By: Shankar Chawla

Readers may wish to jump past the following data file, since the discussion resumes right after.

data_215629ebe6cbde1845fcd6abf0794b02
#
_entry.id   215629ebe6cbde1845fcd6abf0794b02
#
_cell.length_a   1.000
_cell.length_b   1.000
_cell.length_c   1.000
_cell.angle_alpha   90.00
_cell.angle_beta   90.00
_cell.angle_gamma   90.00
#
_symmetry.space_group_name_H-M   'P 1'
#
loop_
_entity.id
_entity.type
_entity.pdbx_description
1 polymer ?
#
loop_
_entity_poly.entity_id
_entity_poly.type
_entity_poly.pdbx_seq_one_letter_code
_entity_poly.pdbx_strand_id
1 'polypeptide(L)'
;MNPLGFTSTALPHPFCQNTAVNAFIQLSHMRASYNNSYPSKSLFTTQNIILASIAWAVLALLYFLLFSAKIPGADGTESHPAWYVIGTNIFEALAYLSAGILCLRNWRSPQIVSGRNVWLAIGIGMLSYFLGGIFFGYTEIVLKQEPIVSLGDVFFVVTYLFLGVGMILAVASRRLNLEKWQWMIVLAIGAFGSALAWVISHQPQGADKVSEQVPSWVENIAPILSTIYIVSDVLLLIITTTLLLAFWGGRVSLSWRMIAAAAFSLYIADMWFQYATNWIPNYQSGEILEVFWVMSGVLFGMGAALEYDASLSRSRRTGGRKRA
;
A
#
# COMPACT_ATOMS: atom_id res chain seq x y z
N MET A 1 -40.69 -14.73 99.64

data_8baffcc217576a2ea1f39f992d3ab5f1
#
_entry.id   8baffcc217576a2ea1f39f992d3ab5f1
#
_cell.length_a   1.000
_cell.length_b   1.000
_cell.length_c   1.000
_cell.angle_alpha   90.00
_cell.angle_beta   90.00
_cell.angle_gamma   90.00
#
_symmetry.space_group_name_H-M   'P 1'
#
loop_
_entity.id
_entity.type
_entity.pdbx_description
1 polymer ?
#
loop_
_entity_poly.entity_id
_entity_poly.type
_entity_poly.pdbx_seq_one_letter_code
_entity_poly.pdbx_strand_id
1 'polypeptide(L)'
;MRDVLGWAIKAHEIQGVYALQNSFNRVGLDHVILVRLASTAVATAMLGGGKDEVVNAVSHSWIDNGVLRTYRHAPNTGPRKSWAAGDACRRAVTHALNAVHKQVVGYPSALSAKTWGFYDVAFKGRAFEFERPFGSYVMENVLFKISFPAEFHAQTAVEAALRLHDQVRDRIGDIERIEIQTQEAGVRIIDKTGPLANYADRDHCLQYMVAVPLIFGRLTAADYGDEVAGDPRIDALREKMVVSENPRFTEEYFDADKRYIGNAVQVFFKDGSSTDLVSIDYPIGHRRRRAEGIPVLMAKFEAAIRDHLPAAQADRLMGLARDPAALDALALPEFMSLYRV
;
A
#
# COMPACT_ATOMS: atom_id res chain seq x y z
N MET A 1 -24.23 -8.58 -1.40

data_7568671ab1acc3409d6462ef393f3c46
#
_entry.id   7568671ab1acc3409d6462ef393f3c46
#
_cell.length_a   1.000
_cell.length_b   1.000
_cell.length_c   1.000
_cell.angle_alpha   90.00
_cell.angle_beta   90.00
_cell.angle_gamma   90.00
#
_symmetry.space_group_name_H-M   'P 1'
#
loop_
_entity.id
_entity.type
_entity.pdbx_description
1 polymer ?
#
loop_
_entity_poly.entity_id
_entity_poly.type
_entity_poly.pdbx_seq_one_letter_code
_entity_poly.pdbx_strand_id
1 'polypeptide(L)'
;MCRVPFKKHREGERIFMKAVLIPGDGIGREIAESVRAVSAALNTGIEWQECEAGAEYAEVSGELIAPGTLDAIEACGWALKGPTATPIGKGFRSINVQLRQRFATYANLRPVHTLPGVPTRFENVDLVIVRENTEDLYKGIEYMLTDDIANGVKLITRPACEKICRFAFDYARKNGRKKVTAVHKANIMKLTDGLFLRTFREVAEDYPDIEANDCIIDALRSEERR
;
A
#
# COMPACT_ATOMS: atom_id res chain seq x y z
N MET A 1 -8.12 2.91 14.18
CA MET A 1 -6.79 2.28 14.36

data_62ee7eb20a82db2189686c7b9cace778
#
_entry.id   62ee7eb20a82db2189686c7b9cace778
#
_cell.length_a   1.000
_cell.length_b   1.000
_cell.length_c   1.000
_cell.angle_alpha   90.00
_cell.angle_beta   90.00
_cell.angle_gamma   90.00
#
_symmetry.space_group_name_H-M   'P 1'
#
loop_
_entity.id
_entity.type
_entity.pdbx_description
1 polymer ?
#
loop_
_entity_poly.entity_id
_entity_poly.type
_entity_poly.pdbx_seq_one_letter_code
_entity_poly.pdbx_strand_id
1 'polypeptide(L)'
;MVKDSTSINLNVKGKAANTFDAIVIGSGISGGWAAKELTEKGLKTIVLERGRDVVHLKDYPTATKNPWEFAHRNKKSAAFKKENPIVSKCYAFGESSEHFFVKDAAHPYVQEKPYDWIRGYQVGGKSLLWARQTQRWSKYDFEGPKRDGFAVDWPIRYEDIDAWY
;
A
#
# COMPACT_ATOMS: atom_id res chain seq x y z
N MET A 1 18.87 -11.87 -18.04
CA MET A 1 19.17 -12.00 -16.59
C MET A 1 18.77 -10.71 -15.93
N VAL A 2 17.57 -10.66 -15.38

People around the globe associate Chinese culture with a vast array of iconic symbols surrounding luck. Common images of luck in China range from trinkets, such as ornamental coins and charms, to creatures, like the Chinese dragon, to the twelve zodiac animals. Incredibly, these unique, lucky emblems all share a significant similarity: the presence of the color red. Red’s hue has existed as a crucial element of Chinese culture for millennia. Indeed, nearly every celebration and custom that calls China its origin-place incorporates red, and Chinese tradition attaches a wide variety of perks to the color’s presence. In addition to the understanding that red hues repel evil and signify extreme luck or good fortune, many believe that red attracts happiness, prosperity, and success. With these benefits attributed to the color, it proves no big surprise that one observes an abundance of bright red tones within traditional Chinese events. One of the most well-known displays of the color red in China occurs during the Chinese Lunar New Year: the envelopes of money exchanged, food eaten, clothes worn, banners hung, and lanterns lit all glow with red tones, ushering luck into the new year. Ultimately, sentiments about luck pervade Chinese culture and manifest in the symbolic treasures the Chinese people hold dear. Yet, the color red has intermingled itself so closely with luck and with Chinese culture itself that it remains a staple across all of China and is, by far, the most fundamental trademark of the nation.